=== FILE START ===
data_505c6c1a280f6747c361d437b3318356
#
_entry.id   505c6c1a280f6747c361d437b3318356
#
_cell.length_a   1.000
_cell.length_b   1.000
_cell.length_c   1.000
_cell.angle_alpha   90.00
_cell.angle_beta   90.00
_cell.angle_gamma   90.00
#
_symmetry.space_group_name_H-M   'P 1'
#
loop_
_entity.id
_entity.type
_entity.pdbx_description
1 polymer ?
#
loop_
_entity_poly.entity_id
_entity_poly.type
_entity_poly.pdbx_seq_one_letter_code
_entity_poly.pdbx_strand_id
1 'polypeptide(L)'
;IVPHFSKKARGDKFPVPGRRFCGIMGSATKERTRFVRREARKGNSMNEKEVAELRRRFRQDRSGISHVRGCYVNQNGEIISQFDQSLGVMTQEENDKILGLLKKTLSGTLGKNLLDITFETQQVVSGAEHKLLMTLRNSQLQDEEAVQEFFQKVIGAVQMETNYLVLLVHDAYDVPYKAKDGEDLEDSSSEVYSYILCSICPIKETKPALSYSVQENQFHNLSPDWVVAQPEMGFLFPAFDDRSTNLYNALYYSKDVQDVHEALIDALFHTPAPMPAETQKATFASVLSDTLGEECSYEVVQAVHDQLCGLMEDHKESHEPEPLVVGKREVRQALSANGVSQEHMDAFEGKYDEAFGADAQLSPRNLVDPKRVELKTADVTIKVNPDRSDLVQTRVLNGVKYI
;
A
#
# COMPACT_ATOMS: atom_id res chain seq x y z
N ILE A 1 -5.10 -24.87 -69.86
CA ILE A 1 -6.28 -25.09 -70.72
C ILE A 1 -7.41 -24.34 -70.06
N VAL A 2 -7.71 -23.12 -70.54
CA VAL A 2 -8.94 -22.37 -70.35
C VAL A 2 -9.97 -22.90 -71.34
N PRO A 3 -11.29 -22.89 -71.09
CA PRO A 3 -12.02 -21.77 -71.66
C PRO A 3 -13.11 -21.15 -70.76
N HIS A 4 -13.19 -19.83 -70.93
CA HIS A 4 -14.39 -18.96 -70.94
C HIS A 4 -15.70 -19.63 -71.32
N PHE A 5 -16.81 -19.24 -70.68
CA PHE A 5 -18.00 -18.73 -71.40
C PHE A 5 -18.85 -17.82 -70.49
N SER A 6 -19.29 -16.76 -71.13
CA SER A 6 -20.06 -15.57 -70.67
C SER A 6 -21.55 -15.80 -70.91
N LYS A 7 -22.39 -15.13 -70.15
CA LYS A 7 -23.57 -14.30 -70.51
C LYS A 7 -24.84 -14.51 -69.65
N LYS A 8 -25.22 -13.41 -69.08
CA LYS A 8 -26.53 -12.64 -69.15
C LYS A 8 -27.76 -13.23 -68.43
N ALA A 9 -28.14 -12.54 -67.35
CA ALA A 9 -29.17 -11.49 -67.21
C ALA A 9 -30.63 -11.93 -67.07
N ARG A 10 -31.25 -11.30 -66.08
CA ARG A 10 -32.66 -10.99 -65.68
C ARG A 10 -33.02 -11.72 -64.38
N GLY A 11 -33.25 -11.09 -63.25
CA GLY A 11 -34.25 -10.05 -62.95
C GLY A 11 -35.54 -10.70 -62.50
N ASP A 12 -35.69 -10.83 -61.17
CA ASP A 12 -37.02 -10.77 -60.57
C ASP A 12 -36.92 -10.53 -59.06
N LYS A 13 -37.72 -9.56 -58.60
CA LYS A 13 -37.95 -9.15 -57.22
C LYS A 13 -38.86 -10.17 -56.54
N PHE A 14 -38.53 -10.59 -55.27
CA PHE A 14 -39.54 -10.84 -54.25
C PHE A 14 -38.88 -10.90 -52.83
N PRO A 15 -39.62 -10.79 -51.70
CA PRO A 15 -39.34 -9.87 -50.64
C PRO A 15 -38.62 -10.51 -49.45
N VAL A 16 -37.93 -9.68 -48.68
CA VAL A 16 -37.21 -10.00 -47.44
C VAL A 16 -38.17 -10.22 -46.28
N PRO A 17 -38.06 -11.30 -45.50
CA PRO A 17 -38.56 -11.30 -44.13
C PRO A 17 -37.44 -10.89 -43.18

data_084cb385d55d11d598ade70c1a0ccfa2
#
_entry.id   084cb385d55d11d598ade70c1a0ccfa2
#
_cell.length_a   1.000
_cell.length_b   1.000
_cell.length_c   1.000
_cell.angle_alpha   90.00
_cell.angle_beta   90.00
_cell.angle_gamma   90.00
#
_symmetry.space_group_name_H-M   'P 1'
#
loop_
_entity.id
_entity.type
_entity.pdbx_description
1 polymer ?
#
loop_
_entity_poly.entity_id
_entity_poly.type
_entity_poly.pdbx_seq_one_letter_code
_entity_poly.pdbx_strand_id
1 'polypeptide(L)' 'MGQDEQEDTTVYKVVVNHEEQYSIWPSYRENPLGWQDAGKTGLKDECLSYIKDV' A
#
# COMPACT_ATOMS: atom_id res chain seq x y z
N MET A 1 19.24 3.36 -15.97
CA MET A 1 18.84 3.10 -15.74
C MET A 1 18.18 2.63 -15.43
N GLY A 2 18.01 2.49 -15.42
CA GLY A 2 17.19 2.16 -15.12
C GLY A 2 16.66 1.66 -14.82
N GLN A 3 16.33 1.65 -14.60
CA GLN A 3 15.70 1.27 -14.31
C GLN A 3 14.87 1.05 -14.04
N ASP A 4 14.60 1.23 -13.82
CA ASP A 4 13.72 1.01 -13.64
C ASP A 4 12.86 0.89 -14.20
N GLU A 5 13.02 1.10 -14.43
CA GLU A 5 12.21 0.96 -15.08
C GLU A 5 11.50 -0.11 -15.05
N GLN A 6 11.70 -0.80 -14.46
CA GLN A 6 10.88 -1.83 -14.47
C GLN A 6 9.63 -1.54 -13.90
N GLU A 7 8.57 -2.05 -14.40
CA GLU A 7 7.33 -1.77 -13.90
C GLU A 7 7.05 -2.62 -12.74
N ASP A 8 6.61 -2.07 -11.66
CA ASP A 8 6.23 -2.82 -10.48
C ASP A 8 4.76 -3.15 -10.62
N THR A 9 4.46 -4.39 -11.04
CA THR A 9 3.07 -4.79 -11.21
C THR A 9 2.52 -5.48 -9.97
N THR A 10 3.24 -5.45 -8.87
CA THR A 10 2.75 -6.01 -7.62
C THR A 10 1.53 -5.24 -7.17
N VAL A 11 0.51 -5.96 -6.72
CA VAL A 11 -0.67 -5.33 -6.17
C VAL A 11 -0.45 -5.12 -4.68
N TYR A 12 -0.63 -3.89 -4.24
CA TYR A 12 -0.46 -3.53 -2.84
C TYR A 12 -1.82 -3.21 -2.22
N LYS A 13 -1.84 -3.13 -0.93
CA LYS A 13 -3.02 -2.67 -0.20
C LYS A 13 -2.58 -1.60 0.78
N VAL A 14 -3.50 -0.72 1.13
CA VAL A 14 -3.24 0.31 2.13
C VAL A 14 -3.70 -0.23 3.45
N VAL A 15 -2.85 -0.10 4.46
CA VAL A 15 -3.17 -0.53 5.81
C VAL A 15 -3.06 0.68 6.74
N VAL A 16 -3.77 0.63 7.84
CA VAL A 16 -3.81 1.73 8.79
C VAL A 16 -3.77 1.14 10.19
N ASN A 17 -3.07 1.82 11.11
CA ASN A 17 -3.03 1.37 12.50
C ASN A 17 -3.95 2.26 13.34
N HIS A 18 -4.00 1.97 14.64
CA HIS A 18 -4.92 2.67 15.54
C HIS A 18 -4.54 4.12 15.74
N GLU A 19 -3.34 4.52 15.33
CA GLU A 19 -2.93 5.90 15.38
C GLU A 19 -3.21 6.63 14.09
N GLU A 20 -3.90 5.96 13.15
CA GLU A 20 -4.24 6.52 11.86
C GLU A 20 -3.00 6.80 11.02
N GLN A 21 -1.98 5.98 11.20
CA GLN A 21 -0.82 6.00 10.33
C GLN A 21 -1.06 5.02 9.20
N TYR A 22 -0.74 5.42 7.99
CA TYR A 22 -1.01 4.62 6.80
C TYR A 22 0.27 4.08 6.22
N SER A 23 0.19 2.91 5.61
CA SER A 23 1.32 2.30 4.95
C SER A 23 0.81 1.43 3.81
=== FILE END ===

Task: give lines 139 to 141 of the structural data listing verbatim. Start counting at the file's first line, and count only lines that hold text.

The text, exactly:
N VAL A 11 0.51 -5.96 -6.72
CA VAL A 11 -0.67 -5.33 -6.17
C VAL A 11 -0.45 -5.12 -4.68